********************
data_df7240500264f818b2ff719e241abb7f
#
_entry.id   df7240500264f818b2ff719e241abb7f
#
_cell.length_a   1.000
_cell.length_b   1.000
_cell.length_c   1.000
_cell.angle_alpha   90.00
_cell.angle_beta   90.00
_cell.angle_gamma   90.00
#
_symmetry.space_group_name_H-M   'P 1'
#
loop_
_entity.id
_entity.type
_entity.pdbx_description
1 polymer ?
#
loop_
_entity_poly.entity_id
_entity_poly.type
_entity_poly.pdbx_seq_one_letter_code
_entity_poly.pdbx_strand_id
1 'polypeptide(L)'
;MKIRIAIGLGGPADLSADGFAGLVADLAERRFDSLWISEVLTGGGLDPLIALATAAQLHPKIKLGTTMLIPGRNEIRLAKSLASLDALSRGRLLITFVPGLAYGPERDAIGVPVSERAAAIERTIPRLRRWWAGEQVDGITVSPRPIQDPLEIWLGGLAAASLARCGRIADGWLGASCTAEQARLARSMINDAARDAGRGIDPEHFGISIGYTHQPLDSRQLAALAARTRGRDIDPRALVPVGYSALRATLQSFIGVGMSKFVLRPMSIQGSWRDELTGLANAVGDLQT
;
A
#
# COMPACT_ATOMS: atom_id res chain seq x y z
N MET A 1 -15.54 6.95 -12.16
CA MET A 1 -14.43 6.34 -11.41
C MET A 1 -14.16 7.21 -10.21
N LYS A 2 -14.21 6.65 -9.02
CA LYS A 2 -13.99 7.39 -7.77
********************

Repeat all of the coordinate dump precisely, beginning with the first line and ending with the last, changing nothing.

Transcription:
data_df7240500264f818b2ff719e241abb7f
#
_entry.id   df7240500264f818b2ff719e241abb7f
#
_cell.length_a   1.000
_cell.length_b   1.000
_cell.length_c   1.000
_cell.angle_alpha   90.00
_cell.angle_beta   90.00
_cell.angle_gamma   90.00
#
_symmetry.space_group_name_H-M   'P 1'
#
loop_
_entity.id
_entity.type
_entity.pdbx_description
1 polymer ?
#
loop_
_entity_poly.entity_id
_entity_poly.type
_entity_poly.pdbx_seq_one_letter_code
_entity_poly.pdbx_strand_id
1 'polypeptide(L)'
;MKIRIAIGLGGPADLSADGFAGLVADLAERRFDSLWISEVLTGGGLDPLIALATAAQLHPKIKLGTTMLIPGRNEIRLAKSLASLDALSRGRLLITFVPGLAYGPERDAIGVPVSERAAAIERTIPRLRRWWAGEQVDGITVSPRPIQDPLEIWLGGLAAASLARCGRIADGWLGASCTAEQARLARSMINDAARDAGRGIDPEHFGISIGYTHQPLDSRQLAALAARTRGRDIDPRALVPVGYSALRATLQSFIGVGMSKFVLRPMSIQGSWRDELTGLANAVGDLQT
;
A
#
# COMPACT_ATOMS: atom_id res chain seq x y z
N MET A 1 -15.54 6.95 -12.16
CA MET A 1 -14.43 6.34 -11.41
C MET A 1 -14.16 7.21 -10.21
N LYS A 2 -14.21 6.65 -9.02
CA LYS A 2 -13.99 7.39 -7.77